“I truly regret that I took his life,” Lower told Milton Maxwell, a member of the state Prisoner Review Board. “I was an individual who was messed up, screwed up, whatever you want to call it.
“I’m not that same person anymore. Back then, I was a coldhearted, no-good person.”
Lower, 69, abducted 15-year-old Didier on the morning of March 4, 1975. He later told police he couldn’t sleep, so he got dressed and went “driving around looking for a paperboy.”
He found Didier delivering newspapers on Fulton Avenue in Rockford. He coaxed the boy into his car, drove him to a remote cabin in Jo Daviess County and sexually assaulted him. He then put a noose around the boy’s neck, tossed the rope over a rafter, and as the boy pleaded for his life, hanged him.
“At the beginning, I didn’t plan on killing him,” Lower told Maxwell impassively. “I planned on having sex with him.”
Candid but composed
Lower sat woodenly during the roughly 45-minute interview, across a table from Maxwell in a small cinderblock room at Big Muddy Correctional Center.
He was forthright with his answers but did little to support the psychological transformation he claimed to have completed, despite Maxwell’s repeated probing.
Lower said he has been in sex-offender counseling for 14 years but that he had not recently been psychologically evaluated.
At one point, he paused to consider one of Maxwell’s questions: why he killed the boy.
“If I got rid of him, there wouldn’t be nobody to testify,” he said calmly.
Maxwell asked Lower what would have happened if he had gotten away with his crime.
“It probably would have continued,” Lower said.
A repeat offender
At Maxwell’s urging, Lower talked about his history, beginning with his birth in Freeport. He described two similar encounters before killing Didier.
In one case, Lower was arrested for kidnapping a teenage boy while serving in the Air Force and stationed in Nevada. Lower said authorities agreed not to prosecute him as long as his parents retrieved him and returned him to Illinois. In fact, he pleaded guilty to “assault with a deadly weapon,” according to his Prisoner Review Board file.
Seven years later, after returning to Freeport, Lower was arrested for “indecent liberties with a minor” after contact with another boy, according to his file. He denied Tuesday that this encounter was sexual in nature. He said he was only “hugging” the boy to “comfort” him.
Nonetheless, the state labeled him a “sexually dangerous person” and committed him to a state psychiatric ward for treatment.
At about the same time, Lower married, he said.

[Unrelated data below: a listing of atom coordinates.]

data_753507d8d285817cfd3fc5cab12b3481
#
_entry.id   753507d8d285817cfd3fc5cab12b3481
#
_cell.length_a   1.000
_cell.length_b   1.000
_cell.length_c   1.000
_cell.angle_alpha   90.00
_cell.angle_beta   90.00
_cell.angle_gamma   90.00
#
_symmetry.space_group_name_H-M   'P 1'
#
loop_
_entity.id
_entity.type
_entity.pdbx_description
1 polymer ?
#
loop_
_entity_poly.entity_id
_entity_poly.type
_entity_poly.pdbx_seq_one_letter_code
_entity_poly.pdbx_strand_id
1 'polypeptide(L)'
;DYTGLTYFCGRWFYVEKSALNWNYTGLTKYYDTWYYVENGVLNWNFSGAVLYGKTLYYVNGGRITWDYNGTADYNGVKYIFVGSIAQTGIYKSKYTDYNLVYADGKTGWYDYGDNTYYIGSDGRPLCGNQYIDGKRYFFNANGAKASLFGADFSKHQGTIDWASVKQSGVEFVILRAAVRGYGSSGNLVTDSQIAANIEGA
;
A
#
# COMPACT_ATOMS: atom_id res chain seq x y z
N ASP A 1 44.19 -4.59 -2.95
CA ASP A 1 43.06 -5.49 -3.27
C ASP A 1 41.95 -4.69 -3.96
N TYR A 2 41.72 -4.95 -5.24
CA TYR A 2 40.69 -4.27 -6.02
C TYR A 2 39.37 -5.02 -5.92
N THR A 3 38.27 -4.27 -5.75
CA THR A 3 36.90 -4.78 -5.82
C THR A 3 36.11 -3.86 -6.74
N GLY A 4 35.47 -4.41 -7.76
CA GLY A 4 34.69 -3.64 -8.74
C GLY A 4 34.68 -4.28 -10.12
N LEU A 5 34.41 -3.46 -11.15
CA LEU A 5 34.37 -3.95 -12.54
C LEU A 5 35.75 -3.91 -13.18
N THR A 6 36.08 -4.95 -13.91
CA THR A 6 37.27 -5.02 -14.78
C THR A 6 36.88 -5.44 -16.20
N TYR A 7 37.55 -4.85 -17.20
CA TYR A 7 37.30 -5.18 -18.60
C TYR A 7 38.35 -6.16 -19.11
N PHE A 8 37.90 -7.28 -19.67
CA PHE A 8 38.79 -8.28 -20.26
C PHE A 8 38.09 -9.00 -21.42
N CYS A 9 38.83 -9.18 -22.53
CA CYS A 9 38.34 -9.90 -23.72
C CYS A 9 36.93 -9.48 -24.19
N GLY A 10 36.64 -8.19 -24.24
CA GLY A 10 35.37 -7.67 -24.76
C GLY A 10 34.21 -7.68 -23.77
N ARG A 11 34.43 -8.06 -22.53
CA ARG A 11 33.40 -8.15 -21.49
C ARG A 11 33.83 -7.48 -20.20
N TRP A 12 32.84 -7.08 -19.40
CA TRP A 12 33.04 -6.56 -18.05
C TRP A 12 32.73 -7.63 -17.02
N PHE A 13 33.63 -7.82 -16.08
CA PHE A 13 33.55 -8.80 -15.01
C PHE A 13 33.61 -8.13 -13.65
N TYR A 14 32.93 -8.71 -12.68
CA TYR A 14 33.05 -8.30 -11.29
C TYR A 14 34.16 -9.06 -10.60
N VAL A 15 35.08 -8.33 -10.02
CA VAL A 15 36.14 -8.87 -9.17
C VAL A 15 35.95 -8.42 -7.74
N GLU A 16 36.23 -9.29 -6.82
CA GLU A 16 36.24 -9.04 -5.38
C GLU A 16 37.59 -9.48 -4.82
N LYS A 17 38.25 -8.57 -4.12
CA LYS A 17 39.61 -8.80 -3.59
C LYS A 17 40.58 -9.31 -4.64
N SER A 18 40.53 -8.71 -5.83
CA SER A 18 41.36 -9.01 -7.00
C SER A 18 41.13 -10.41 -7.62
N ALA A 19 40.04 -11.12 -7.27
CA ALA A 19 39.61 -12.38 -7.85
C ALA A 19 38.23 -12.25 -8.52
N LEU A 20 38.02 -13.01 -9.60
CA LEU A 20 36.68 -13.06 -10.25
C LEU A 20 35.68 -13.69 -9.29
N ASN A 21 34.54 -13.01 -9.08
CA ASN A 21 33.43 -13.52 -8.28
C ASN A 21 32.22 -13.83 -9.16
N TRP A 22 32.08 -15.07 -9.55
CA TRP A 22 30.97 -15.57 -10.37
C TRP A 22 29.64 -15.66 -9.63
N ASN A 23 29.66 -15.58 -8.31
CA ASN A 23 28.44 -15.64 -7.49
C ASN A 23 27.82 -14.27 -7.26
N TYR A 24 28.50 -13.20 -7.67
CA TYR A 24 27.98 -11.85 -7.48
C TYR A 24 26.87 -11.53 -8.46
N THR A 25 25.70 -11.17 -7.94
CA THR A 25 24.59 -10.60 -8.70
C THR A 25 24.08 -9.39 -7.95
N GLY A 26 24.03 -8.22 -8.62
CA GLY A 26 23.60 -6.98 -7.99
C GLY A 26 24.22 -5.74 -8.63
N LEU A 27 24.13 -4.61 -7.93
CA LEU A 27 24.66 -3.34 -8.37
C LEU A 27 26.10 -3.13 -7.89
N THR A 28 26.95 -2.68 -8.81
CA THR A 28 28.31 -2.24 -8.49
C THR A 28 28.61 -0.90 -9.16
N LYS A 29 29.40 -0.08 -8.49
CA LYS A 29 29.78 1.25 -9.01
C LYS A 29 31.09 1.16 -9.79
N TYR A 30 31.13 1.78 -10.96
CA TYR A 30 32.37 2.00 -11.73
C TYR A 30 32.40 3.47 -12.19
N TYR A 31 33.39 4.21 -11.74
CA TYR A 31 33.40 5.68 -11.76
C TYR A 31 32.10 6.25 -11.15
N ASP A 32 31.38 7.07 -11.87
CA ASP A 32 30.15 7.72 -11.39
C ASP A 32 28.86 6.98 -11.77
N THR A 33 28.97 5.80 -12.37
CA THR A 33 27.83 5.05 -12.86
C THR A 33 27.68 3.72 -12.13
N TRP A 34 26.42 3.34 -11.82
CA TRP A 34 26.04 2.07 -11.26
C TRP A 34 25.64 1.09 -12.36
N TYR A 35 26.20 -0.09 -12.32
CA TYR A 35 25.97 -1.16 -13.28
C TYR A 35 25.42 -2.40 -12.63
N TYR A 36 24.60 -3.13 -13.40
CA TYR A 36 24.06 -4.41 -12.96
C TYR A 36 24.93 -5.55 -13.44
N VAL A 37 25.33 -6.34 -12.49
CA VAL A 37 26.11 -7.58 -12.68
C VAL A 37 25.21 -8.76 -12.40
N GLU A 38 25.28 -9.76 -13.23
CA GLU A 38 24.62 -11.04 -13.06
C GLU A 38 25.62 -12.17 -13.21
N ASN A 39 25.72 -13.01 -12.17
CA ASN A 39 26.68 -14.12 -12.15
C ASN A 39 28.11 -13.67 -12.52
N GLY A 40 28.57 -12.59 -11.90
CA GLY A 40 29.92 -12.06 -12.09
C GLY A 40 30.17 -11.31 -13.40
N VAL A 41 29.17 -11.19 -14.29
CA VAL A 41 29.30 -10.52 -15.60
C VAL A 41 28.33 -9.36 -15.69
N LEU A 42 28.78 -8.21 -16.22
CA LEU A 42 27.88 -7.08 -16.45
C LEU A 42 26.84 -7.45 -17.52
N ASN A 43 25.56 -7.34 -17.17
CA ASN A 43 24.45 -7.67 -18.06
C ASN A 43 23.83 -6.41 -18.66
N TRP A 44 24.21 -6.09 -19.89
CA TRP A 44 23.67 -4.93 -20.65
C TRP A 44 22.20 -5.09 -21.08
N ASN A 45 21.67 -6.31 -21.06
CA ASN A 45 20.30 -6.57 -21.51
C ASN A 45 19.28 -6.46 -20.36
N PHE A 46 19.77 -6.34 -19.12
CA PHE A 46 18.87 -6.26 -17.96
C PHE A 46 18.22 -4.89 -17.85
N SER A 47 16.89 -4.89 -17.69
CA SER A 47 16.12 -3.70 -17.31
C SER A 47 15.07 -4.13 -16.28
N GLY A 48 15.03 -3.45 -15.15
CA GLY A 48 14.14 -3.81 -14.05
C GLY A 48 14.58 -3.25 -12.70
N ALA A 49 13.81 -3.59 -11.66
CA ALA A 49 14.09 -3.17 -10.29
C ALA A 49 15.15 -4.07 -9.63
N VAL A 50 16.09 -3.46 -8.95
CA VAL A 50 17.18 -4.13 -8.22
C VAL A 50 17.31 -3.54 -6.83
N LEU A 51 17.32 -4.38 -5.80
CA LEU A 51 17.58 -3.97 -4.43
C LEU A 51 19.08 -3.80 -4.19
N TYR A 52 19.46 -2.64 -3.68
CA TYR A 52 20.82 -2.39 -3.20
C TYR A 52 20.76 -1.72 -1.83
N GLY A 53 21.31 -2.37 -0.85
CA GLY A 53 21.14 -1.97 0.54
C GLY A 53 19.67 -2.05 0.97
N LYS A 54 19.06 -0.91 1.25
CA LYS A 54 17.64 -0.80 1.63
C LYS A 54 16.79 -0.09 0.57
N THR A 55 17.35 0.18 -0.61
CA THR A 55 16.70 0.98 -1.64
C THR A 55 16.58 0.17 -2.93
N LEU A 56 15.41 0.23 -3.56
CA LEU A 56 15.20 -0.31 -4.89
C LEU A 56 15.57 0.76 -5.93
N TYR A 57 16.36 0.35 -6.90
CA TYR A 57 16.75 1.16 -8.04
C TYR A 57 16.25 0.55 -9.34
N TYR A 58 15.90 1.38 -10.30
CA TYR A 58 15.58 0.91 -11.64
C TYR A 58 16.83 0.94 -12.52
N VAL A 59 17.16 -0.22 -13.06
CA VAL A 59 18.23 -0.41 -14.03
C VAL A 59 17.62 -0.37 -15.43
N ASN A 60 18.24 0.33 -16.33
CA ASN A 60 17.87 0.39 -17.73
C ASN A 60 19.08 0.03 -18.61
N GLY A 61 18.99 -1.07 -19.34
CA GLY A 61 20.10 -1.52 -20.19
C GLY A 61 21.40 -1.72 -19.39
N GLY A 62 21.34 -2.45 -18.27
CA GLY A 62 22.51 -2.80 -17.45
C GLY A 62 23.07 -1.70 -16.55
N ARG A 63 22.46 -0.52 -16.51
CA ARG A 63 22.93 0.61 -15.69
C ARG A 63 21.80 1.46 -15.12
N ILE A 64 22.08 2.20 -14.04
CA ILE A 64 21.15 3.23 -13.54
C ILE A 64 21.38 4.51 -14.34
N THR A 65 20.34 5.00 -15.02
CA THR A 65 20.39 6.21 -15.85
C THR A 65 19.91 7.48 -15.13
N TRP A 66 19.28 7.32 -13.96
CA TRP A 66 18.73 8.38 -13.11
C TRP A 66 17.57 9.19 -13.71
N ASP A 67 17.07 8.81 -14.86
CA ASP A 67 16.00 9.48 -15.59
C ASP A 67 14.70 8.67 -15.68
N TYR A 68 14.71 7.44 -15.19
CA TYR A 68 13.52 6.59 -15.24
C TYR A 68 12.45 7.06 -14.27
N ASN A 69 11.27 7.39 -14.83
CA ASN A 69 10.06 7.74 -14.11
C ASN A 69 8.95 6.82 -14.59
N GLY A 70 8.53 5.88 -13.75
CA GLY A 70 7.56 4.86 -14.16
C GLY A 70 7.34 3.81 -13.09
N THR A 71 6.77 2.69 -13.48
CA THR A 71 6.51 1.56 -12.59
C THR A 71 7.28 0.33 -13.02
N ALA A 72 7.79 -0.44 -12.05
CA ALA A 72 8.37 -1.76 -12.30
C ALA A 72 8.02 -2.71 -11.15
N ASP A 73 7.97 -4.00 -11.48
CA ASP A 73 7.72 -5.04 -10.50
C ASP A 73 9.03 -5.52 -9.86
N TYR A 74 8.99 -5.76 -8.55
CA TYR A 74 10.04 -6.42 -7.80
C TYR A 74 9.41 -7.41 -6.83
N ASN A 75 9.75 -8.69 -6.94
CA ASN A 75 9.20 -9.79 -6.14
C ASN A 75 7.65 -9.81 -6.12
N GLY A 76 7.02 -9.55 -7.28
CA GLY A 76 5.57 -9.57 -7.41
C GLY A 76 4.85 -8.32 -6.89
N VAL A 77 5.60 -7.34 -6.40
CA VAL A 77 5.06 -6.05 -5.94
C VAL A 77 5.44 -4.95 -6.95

It was the only time during the interview that his composure seemed to crack. He seemed awkward, confusing some of the facts.
Attempt met with opposition
This is Lower’s 17th shot at parole. He has served 32 years of his 100- to 150-year sentence, On Jan. 31, Maxwell will recommend to the full Prisoner Review Board whether to parole Lower. The board then will vote on that recommendation.
For Lower to win freedom, eight of the board’s 14 members must vote for his parole. No board member has voted in his favor, according to board records.
Didier’s family is circulating petitions and hopes community members will sign them to show their opposition to Lower’s parole.
Diane Didier, one of Joey’s five surviving siblings, said Lower appears to be “very naive.”
“Mr. Lower has not come to terms with the horrific and deeply sadistic element of his own nature,” she said by phone after the hearing. “Because of that, therapy has not been effective. What he had to say, in our (family’s) opinion, is that he is still a very sick man and he needs to be incarcerated.”
Lower said if he won parole he would live with his brother, a retired police officer, in Savannah, Ga., and that his brother would supervise him. He said his brother has money in escrow for him but that he doesn’t know how much.
“He’s my brother,” Lower said. “I trust him.”
Lower twice described his health as “very poor.” He said he suffers from diabetes, high blood pressure and high cholesterol. He said his kidneys are failing and that doctors are preparing him for dialysis. He said he had quadruple bypass surgery in 1999.
“I would definitely want parole,” he said. “I would like to spend the few years I have left out in the world.”
Maxwell asked him what he learned from 32 years in prison.
“I learned that I don’t have the right to violate another person’s body in any way,” Lower said. “I learned, the best way I can explain it, to keep my urges under control.”